I remember hearing an interview once of Jim talking to a reporter at IOW. In it he stops and says " wow he looks like a priest..." Though the interview doesn't mention it Jim is reffering to Jimi Hendrix passing by en route to the stage.
Short on theatrics but long on good sound, IOW remains a favorite of mine.
Post by TheWallsScreamedPoetry on Jun 23, 2011 11:42:23 GMT
"It is officially reported that over a half a million people have come to the Isle Of Wight for this festival. One of the reason ... one of the reasons, ladies and gentlemen is on the stage now. Please welcome, The Doors ! " M.C. Rikki Farr.
"The Doors were abysmal. Since watching them drag their weary way through that embarrassing set, people I’ve rapped to often tell me what I missed and how good Manzarek was and how well they did Light my Fire and how foxy Morrison looked. It must be fucking hard work for people who dug the band in the past to keep those pretty illusions floating around. They were bored and apathetic, to them it was just another gig to keep their charisma going; but this time they blew it." John Coleman, "IOW 70: The Music". Friends, October 2, 1970.
"For nearly everyone it was the very first time that they had ever seen the legendary Jim Morrison. Whether he lived up to their expectations we’ll never know, nevertheless both he and the Doors were given a resounding welcome. Having seen the Doors on a number of occasions, I can report that this was a good, if somewhat subdued, performance which consisted mainly of songs from their three-year old first album. A bearded Morrison was just content to stand quite still and deliver his rather sombre songs, while organist Ray Manzarek, guitarist Robbie Krieger and drummer John Densmore provide an equally sinister backing. The Doors music is a very acquired taste, but it seems that it is liked by many." "Yes, There Was Music Too !". Roy Carr New Musical Express, September 5, 1970.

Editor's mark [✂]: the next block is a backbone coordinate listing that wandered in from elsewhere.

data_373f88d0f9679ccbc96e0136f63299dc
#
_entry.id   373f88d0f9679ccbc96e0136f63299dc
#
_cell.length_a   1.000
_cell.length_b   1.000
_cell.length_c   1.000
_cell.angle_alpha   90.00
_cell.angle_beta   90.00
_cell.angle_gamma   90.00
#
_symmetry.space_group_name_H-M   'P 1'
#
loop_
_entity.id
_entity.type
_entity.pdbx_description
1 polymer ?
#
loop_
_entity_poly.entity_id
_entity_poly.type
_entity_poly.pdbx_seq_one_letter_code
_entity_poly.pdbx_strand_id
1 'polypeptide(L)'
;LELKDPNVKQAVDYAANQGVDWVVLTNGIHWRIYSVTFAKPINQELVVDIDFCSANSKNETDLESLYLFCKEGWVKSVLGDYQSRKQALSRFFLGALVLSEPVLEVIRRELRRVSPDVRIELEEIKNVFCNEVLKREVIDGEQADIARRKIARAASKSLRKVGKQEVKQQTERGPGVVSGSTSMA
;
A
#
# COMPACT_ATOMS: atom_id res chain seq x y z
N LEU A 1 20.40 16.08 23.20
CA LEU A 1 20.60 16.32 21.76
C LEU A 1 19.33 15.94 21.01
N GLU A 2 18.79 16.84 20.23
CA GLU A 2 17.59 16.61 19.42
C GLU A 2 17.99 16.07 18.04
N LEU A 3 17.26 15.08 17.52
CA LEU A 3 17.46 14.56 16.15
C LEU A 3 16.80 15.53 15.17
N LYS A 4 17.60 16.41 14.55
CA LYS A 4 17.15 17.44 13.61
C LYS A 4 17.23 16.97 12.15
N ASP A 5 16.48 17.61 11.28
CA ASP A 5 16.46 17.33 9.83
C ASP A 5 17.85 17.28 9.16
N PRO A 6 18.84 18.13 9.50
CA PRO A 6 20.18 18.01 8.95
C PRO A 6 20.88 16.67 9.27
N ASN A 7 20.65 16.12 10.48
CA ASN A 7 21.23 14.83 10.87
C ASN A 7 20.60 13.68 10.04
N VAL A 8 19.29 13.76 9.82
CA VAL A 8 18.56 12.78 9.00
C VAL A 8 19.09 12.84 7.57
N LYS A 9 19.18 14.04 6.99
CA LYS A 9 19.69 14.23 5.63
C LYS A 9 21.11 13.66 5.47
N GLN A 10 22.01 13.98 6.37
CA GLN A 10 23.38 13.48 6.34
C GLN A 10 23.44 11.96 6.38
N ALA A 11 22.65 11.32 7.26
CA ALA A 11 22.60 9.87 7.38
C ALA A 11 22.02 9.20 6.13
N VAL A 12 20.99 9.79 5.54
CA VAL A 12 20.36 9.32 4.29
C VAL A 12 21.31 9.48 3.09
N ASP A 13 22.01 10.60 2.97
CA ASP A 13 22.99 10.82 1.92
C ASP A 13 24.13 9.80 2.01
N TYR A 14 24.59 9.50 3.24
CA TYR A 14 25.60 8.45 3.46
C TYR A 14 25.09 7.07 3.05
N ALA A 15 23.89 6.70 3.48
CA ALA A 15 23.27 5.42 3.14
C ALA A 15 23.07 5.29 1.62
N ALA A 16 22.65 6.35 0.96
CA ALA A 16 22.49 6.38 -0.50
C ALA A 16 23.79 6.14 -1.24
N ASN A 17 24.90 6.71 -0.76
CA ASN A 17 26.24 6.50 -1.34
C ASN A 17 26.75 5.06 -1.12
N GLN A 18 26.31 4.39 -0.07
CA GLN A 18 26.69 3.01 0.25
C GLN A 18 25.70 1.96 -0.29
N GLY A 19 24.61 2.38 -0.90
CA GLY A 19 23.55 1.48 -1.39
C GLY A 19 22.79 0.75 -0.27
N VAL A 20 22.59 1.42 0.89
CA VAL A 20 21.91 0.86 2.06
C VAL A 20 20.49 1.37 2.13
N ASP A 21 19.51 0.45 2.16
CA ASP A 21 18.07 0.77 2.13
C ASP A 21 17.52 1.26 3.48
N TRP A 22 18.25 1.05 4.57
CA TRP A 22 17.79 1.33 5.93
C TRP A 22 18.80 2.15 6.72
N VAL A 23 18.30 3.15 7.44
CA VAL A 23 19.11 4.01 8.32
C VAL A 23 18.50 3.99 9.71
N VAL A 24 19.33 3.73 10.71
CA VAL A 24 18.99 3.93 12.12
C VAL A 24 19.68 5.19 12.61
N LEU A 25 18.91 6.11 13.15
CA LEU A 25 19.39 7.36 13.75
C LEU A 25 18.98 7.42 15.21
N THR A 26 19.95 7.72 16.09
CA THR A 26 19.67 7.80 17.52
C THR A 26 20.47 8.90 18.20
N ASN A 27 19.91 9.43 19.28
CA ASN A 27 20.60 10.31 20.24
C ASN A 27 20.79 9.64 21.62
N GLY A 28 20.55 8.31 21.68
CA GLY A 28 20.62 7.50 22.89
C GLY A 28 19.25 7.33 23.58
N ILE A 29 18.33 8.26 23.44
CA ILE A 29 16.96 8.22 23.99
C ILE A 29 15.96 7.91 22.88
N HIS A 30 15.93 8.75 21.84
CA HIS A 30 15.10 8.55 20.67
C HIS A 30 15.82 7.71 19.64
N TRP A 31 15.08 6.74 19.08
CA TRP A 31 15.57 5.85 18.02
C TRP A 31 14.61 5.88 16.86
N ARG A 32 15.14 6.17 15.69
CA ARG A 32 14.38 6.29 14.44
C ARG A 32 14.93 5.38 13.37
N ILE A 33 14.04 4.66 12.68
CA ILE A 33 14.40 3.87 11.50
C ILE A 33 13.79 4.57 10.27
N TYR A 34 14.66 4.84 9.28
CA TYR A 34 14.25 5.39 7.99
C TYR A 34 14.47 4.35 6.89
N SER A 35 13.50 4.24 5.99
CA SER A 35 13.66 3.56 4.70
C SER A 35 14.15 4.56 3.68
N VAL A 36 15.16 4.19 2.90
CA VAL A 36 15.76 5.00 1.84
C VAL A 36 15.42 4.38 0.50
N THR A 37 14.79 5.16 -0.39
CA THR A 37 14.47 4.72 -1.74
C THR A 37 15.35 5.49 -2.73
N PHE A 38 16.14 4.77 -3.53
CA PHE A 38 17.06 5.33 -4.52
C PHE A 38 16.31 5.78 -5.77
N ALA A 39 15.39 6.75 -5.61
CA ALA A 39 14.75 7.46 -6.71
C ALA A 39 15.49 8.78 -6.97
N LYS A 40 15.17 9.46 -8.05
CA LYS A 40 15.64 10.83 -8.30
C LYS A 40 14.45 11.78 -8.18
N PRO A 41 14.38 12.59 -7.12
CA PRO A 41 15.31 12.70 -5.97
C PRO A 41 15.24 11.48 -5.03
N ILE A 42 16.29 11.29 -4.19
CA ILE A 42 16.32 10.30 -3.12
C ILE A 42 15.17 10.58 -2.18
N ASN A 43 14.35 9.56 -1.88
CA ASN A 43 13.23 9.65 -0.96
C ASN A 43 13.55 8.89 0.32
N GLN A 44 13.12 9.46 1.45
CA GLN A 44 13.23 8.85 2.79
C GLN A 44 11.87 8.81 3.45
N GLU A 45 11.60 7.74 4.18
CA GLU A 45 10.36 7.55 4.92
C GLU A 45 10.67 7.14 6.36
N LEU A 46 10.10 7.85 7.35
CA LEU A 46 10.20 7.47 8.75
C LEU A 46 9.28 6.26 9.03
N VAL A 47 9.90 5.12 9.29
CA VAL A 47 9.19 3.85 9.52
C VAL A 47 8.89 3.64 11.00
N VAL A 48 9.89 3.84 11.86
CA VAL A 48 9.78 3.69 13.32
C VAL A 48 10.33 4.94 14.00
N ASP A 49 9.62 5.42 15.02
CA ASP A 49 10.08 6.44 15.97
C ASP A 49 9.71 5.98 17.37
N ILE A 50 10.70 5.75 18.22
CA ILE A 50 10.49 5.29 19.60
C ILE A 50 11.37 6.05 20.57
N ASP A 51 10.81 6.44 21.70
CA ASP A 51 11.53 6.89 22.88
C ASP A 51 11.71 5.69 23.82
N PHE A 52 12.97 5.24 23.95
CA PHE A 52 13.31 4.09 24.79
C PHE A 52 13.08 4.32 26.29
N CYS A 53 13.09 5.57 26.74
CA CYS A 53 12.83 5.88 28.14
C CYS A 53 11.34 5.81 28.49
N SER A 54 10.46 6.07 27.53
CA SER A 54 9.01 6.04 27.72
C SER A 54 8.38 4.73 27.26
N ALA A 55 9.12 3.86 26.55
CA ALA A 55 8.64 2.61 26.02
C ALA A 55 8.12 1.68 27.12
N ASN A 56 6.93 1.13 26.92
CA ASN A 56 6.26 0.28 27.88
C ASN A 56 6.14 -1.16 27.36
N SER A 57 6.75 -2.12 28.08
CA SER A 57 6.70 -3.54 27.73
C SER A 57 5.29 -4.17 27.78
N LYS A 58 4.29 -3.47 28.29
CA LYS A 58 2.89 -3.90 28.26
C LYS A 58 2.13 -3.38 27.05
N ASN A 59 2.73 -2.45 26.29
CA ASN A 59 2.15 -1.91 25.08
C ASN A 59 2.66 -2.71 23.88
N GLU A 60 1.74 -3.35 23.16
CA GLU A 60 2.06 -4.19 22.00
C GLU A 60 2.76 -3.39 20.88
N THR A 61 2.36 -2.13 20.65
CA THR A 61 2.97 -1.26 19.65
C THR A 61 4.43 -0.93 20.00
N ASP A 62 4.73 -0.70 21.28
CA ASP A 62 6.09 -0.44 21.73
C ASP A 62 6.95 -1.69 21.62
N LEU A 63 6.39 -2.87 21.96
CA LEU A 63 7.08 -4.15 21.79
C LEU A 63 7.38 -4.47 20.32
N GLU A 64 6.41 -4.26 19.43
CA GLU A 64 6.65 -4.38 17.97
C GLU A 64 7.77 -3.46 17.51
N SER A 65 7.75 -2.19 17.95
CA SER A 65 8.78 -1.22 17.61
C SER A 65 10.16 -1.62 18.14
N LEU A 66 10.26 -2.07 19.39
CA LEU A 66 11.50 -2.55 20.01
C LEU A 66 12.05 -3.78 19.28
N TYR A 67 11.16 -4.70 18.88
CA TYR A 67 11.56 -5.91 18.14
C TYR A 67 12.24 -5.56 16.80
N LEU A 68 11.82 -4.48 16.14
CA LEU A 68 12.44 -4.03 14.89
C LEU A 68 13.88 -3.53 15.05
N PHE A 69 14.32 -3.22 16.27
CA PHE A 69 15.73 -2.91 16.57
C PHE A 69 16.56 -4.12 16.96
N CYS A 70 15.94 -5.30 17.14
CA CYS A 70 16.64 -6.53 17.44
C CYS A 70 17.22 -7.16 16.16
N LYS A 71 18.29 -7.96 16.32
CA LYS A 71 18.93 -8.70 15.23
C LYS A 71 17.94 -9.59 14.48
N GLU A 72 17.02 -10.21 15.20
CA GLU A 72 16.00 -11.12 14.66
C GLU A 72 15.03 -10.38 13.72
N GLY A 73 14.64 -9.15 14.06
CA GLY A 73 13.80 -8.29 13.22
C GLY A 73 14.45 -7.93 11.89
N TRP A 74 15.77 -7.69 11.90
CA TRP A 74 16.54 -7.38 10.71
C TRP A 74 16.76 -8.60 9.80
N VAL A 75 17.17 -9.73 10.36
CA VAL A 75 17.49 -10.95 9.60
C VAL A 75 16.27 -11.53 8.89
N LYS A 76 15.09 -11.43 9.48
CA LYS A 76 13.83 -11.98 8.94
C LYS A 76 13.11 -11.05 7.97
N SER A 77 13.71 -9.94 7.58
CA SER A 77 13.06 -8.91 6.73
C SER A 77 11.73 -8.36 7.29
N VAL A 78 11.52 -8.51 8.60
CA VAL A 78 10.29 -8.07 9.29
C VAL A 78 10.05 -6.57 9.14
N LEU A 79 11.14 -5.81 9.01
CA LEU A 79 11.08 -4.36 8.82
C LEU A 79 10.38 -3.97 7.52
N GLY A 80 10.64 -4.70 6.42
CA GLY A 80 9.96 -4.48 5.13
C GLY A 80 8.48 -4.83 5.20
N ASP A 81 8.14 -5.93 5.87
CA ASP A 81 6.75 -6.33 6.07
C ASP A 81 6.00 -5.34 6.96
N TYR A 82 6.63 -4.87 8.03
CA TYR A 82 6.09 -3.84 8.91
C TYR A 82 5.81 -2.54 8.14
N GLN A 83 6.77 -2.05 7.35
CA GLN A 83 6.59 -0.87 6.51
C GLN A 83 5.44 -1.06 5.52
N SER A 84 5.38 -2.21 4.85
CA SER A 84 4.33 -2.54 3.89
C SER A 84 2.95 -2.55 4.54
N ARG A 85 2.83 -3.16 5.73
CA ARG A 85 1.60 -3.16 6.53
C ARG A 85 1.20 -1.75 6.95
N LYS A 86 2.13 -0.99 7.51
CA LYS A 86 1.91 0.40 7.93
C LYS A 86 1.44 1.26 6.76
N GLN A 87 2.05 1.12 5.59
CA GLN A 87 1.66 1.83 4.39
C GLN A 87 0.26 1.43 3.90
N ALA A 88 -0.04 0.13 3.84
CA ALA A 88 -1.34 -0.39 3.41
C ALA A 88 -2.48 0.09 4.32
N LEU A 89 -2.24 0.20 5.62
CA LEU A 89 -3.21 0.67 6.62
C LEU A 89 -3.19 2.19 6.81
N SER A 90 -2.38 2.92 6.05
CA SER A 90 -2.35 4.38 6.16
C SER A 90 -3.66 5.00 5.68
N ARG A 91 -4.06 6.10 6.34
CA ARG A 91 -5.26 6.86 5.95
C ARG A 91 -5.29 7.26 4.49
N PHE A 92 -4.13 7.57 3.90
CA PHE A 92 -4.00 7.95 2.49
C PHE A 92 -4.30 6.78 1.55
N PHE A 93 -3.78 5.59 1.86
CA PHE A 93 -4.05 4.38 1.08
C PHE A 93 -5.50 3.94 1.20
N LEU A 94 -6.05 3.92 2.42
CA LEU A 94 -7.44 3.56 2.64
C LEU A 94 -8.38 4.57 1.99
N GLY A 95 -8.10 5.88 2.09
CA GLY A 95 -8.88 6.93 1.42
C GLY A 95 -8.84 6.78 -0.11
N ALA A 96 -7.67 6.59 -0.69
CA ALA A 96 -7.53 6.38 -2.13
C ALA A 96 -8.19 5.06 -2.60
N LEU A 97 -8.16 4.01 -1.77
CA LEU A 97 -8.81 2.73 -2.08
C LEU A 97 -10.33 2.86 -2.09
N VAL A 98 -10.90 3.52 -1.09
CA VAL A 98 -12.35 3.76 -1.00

"That's the trouble with reality!.... it's taken far too seriously! I do hope God is good to me and Santa Claus to the children! Celebrate...this parties over...I'm going home!"
Post by TheWallsScreamedPoetry on Jun 23, 2011 11:44:21 GMT
"At five minutes past midnight, The Doors shambled onstage. Despite all the reports to the contrary, I found them magnificent, with Morrison’s voice coming over clear and passionate. “The Doors sneaked out on stage and everybody in the world stood up. Everybody else behind them threw beer cans at them until they sat down.
A bearded Morrison was content to stand quite still and deliver his somewhat sombre songs while organist Ray Manzarek, guitarist Robbie Krieger and drummer John Densmore provide a sinister backing. It was something like listening to a Doors album through a bad record player that runs slow. Apparently they’d had a lot of backstage hassles. The equipment wasn’t right and by the time they got on they were in a bad mood, which showed through to the audience.
They just played Doors numbers, no attempt at communicating, no response to the inevitable applause. They got an inevitable encore, but declined to take advantage of it, they just moodied their way off the stage.” The bootleg recording of their set shows how good they were with tight versions of ‘Back Door Man’, ‘When The Music’s Over’ and ‘Light My Fire’-bellowed like a great bull- as well as the mysterious, unreleased ‘Ship Of Fools’ and ‘The End’, which was ominous to the point of nightmare.
“Backstage, Morrison was at the bar, bewhiskered and looking like a lumberjack, preoccupied with his Miami court case, on the charge of indecent exposure. A bra-less wench, starstruck by the superstar blurted out ‘You mean if you did it in New York you’d just get a fast fine and that’s all?’. “I didn’t do it anywhere” replied Morrison with distaste.
Within a year Morrison was dead –or, some people claim, not. His grave in Paris an object of twisted veneration." Taken from “Nights in Wight Satin” an illustrated history of the Isle of Wight Pop Festivals by Brian Hinton. Published by The Isle Of Wight County Council. 1990.